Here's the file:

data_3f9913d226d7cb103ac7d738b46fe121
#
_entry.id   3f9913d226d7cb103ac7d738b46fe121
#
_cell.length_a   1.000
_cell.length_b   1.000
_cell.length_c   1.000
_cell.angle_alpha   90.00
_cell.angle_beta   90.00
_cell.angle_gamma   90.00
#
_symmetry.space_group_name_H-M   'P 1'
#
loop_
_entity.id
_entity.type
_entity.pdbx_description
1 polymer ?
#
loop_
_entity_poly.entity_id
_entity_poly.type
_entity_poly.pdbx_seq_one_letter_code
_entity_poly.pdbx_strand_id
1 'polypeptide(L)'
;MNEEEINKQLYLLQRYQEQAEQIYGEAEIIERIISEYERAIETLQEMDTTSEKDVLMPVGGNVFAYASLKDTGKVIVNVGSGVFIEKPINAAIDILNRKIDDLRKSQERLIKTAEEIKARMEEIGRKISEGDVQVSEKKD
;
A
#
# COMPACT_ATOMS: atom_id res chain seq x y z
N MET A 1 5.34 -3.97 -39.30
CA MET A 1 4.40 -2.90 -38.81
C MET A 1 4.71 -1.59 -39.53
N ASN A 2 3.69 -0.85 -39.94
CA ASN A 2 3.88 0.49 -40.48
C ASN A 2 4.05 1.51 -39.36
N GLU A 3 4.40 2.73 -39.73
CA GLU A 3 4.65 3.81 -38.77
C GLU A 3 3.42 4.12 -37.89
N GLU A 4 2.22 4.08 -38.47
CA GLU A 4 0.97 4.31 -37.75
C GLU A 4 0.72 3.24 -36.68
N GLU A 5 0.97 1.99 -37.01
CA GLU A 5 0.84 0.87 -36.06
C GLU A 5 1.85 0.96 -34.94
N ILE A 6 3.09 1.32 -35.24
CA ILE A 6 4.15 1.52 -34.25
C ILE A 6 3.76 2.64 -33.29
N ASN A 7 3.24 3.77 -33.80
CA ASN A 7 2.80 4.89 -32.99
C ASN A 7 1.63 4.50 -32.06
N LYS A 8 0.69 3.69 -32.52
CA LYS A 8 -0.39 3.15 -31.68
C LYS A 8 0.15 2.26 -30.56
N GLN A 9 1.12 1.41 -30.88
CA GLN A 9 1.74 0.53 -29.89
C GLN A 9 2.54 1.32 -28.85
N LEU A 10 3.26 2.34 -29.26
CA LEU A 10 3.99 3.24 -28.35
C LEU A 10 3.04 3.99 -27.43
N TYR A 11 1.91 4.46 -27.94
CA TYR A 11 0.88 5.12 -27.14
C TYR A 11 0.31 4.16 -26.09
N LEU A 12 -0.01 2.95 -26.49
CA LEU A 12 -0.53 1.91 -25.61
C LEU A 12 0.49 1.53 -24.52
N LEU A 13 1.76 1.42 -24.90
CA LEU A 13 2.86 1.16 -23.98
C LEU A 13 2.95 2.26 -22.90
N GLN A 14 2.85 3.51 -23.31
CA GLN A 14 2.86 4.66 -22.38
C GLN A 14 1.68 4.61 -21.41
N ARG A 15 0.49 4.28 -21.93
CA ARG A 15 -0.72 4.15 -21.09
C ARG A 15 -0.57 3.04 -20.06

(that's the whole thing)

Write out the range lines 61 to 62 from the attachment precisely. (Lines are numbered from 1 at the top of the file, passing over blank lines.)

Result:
N TYR A 11 1.91 4.46 -27.94
CA TYR A 11 0.88 5.12 -27.14